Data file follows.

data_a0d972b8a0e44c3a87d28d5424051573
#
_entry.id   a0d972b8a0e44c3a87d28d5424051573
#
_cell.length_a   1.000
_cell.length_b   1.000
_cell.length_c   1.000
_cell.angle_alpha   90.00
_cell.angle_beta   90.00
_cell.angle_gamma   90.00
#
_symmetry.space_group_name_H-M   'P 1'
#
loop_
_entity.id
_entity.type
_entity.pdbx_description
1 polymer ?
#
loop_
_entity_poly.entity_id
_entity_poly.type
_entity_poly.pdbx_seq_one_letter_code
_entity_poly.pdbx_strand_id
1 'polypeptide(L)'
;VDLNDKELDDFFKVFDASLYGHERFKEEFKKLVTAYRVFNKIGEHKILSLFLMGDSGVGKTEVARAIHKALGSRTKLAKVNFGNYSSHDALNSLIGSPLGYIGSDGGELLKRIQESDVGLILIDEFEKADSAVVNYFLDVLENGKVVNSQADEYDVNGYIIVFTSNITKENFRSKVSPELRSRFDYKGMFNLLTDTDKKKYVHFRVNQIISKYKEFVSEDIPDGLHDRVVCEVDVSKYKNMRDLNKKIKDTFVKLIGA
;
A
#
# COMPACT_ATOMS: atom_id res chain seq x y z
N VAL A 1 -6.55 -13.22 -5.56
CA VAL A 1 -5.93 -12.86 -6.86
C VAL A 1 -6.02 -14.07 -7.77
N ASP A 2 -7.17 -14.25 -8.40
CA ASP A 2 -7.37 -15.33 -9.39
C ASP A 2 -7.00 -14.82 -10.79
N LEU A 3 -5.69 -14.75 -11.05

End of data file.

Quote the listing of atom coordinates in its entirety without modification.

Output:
data_a0d972b8a0e44c3a87d28d5424051573
#
_entry.id   a0d972b8a0e44c3a87d28d5424051573
#
_cell.length_a   1.000
_cell.length_b   1.000
_cell.length_c   1.000
_cell.angle_alpha   90.00
_cell.angle_beta   90.00
_cell.angle_gamma   90.00
#
_symmetry.space_group_name_H-M   'P 1'
#
loop_
_entity.id
_entity.type
_entity.pdbx_description
1 polymer ?
#
loop_
_entity_poly.entity_id
_entity_poly.type
_entity_poly.pdbx_seq_one_letter_code
_entity_poly.pdbx_strand_id
1 'polypeptide(L)'
;VDLNDKELDDFFKVFDASLYGHERFKEEFKKLVTAYRVFNKIGEHKILSLFLMGDSGVGKTEVARAIHKALGSRTKLAKVNFGNYSSHDALNSLIGSPLGYIGSDGGELLKRIQESDVGLILIDEFEKADSAVVNYFLDVLENGKVVNSQADEYDVNGYIIVFTSNITKENFRSKVSPELRSRFDYKGMFNLLTDTDKKKYVHFRVNQIISKYKEFVSEDIPDGLHDRVVCEVDVSKYKNMRDLNKKIKDTFVKLIGA
;
A
#
# COMPACT_ATOMS: atom_id res chain seq x y z
N VAL A 1 -6.55 -13.22 -5.56
CA VAL A 1 -5.93 -12.86 -6.86
C VAL A 1 -6.02 -14.07 -7.77
N ASP A 2 -7.17 -14.25 -8.40
CA ASP A 2 -7.37 -15.33 -9.39
C ASP A 2 -7.00 -14.82 -10.79
N LEU A 3 -5.69 -14.75 -11.05